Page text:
Tis the season for school programs and cocktail parties and holiday dinners and New Year's Day brunches. Some of us even have soirees at The White House. I won't mention any names, no reason to brag.
Okay -- it was ME! Yes, I was in the nation's capital this month and had the pleasure of rubbing elbows with President and Mrs. Obama, Vice President Joe Biden and his wife, Dr. Jill Biden, and my sister Naomi, and Governor Bill Ritter. Not necessarily in that order.
This year's Holiday Collection of blogs has included how to start a conversation and how to break into a group who is already happily conversing, so by now you are feeling good, yes? You are small-talking away with a previous stranger or you are entrenched in a lively discussion with a group. But now you want to...
Yes, you've thoroughly enjoyed the chatting and you've used your skills to shine, but all good things must come to an end. Even a lively interchange that you, in fact, initiated. Here's where honesty and maybe a little humor go hand-in-hand. If you are kind and to the point, you should be able to extricate yourself from the conversation without damaging the relationship or, more importantly, the other person's ego.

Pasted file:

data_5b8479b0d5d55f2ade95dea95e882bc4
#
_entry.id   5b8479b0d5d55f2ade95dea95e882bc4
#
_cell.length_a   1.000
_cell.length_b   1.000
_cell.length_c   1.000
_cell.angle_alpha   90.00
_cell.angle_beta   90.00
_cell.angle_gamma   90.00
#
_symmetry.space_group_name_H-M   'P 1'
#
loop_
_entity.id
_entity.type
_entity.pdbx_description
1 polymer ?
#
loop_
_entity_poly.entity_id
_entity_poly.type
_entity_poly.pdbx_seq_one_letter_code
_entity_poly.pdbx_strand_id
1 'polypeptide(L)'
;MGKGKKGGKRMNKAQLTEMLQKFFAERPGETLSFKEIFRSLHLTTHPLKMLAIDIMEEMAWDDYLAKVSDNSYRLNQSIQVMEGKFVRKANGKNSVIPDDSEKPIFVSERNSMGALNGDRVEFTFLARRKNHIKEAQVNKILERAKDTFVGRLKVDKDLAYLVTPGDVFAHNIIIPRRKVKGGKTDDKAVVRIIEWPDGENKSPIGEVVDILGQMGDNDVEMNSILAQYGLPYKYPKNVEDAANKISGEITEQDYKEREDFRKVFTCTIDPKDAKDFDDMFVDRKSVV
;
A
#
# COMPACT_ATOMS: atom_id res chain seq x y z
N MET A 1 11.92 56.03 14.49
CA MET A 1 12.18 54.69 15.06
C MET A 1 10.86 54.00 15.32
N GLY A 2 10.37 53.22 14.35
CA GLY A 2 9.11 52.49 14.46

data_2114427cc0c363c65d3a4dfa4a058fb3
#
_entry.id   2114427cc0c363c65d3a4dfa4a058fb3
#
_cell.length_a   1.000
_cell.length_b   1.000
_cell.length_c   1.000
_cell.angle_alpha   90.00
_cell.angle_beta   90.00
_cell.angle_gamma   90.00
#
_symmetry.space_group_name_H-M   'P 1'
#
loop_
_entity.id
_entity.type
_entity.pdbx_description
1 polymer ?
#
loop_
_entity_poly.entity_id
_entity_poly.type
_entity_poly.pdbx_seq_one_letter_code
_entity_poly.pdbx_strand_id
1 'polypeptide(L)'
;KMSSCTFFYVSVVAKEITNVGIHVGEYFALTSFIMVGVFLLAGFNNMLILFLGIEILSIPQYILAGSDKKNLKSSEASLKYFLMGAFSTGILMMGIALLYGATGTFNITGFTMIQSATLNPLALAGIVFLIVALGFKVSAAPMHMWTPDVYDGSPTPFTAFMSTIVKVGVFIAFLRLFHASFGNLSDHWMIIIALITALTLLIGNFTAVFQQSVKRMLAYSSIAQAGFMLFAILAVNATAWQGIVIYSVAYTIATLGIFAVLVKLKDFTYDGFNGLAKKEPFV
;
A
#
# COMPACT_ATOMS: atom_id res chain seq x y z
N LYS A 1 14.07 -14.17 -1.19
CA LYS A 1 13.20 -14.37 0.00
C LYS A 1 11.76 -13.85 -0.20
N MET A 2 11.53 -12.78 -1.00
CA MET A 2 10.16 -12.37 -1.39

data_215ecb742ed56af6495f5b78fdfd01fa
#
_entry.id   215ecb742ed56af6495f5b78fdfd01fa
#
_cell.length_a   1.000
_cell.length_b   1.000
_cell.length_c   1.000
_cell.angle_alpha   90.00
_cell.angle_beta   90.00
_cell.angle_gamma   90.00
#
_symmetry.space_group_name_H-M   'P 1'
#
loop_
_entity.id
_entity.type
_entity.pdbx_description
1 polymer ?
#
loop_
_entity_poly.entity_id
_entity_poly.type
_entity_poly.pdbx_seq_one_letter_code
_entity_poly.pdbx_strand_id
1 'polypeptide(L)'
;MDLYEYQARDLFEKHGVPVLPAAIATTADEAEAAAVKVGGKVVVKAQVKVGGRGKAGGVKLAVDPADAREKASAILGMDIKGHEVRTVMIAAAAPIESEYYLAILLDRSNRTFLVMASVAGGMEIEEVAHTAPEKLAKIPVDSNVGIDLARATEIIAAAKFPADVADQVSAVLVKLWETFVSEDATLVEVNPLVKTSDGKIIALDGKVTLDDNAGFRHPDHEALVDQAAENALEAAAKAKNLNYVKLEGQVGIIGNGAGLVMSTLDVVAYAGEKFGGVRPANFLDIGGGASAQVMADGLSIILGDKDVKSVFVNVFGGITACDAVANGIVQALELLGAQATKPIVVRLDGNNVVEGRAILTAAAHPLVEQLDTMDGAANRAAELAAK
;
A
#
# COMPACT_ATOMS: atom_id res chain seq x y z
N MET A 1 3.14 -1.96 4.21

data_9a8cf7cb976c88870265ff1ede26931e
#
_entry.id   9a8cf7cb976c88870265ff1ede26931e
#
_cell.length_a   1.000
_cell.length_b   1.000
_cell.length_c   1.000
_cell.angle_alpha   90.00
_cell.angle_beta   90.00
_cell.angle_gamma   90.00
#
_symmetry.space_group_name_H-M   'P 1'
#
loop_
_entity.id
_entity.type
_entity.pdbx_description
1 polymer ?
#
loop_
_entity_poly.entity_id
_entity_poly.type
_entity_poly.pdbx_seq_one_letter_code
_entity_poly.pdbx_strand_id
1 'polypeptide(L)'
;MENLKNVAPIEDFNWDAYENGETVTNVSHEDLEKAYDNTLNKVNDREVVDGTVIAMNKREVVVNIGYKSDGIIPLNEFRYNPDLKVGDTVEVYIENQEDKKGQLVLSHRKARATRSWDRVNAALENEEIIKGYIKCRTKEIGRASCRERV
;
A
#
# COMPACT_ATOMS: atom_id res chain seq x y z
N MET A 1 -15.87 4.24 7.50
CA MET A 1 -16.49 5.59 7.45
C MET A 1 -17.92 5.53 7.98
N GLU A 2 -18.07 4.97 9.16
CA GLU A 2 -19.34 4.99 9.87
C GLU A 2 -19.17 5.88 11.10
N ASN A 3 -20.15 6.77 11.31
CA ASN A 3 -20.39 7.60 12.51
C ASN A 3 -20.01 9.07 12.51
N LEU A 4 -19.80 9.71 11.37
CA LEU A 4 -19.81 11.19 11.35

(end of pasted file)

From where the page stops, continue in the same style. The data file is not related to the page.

In my book, The Fine Art of Small Talk, I dedicate an entire chapter to this very topic, but it's the holiday season and there is no time for chapters -- only short cuts. First, find a natural break in the conversation, whether it is someone else joining the group or the ending of a funny story. Then, smile, offer your hand, and use a direct, kind approach to disengage. Here are a few one-liners to help you on your way out:
- "It was so good to catch up/see/meet you! I must be moving on. Enjoy the rest of the evening and happy holidays to you."
The key is to be authentic. Do not lie. I have heard too many stories of people saying they had to go call the babysitter only to be caught minutes later by the conversation dumpee yukking it up on the other side of the room. So do what you say you are going to do and do not make false excuses. When it comes to conversational clout, you've got to take your oath seriously, White House or not.